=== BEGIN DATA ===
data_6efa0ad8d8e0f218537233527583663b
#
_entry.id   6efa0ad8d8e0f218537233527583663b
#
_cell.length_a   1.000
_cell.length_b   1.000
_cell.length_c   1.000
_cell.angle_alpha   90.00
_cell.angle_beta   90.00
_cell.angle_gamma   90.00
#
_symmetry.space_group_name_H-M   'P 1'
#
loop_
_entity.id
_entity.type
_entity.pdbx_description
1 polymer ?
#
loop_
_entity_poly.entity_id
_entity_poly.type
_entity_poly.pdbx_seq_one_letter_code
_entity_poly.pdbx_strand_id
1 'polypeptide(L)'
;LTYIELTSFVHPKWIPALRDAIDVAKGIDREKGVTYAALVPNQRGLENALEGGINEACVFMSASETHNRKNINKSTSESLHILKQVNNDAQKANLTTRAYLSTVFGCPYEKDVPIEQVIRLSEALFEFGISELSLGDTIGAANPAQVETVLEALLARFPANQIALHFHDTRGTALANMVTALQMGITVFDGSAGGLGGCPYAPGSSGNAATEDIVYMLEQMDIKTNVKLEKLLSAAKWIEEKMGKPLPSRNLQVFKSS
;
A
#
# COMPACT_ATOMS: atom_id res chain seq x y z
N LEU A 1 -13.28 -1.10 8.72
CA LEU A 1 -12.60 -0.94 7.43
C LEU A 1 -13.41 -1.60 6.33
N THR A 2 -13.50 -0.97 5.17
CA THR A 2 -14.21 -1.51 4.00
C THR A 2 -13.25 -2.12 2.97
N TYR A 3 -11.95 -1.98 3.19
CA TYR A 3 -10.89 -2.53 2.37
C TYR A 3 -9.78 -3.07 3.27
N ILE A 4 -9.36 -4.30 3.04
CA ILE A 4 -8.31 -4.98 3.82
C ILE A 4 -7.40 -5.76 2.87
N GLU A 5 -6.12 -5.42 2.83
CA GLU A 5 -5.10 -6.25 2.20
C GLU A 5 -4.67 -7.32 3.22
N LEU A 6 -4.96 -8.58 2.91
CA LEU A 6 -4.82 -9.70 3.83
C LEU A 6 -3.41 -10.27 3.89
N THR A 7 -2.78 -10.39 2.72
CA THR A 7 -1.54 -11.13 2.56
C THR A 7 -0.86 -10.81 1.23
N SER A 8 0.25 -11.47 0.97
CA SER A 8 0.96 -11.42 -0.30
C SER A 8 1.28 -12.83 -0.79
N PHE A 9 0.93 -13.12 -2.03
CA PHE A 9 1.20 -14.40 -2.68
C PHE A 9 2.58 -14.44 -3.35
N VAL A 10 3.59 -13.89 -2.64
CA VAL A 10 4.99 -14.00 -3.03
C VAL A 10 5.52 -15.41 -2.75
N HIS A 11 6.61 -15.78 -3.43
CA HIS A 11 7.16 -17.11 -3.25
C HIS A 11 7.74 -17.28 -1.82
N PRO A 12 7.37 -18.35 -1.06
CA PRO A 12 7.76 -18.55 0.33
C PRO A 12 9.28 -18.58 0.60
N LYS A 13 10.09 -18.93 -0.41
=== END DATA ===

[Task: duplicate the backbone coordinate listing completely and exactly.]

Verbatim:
data_6efa0ad8d8e0f218537233527583663b
#
_entry.id   6efa0ad8d8e0f218537233527583663b
#
_cell.length_a   1.000
_cell.length_b   1.000
_cell.length_c   1.000
_cell.angle_alpha   90.00
_cell.angle_beta   90.00
_cell.angle_gamma   90.00
#
_symmetry.space_group_name_H-M   'P 1'
#
loop_
_entity.id
_entity.type
_entity.pdbx_description
1 polymer ?
#
loop_
_entity_poly.entity_id
_entity_poly.type
_entity_poly.pdbx_seq_one_letter_code
_entity_poly.pdbx_strand_id
1 'polypeptide(L)'
;LTYIELTSFVHPKWIPALRDAIDVAKGIDREKGVTYAALVPNQRGLENALEGGINEACVFMSASETHNRKNINKSTSESLHILKQVNNDAQKANLTTRAYLSTVFGCPYEKDVPIEQVIRLSEALFEFGISELSLGDTIGAANPAQVETVLEALLARFPANQIALHFHDTRGTALANMVTALQMGITVFDGSAGGLGGCPYAPGSSGNAATEDIVYMLEQMDIKTNVKLEKLLSAAKWIEEKMGKPLPSRNLQVFKSS
;
A
#
# COMPACT_ATOMS: atom_id res chain seq x y z
N LEU A 1 -13.28 -1.10 8.72
CA LEU A 1 -12.60 -0.94 7.43
C LEU A 1 -13.41 -1.60 6.33
N THR A 2 -13.50 -0.97 5.17
CA THR A 2 -14.21 -1.51 4.00
C THR A 2 -13.25 -2.12 2.97
N TYR A 3 -11.95 -1.98 3.19
CA TYR A 3 -10.89 -2.53 2.37
C TYR A 3 -9.78 -3.07 3.27
N ILE A 4 -9.36 -4.30 3.04
CA ILE A 4 -8.31 -4.98 3.82
C ILE A 4 -7.40 -5.76 2.87
N GLU A 5 -6.12 -5.42 2.83
CA GLU A 5 -5.10 -6.25 2.20
C GLU A 5 -4.67 -7.32 3.22
N LEU A 6 -4.96 -8.58 2.91
CA LEU A 6 -4.82 -9.70 3.83
C LEU A 6 -3.41 -10.27 3.89
N THR A 7 -2.78 -10.39 2.72
CA THR A 7 -1.54 -11.13 2.56
C THR A 7 -0.86 -10.81 1.23
N SER A 8 0.25 -11.47 0.97
CA SER A 8 0.96 -11.42 -0.30
C SER A 8 1.28 -12.83 -0.79
N PHE A 9 0.93 -13.12 -2.03
CA PHE A 9 1.20 -14.40 -2.68
C PHE A 9 2.58 -14.44 -3.35
N VAL A 10 3.59 -13.89 -2.64
CA VAL A 10 4.99 -14.00 -3.03
C VAL A 10 5.52 -15.41 -2.75
N HIS A 11 6.61 -15.78 -3.43
CA HIS A 11 7.16 -17.11 -3.25
C HIS A 11 7.74 -17.28 -1.82
N PRO A 12 7.37 -18.35 -1.06
CA PRO A 12 7.76 -18.55 0.33
C PRO A 12 9.28 -18.58 0.60
N LYS A 13 10.09 -18.93 -0.41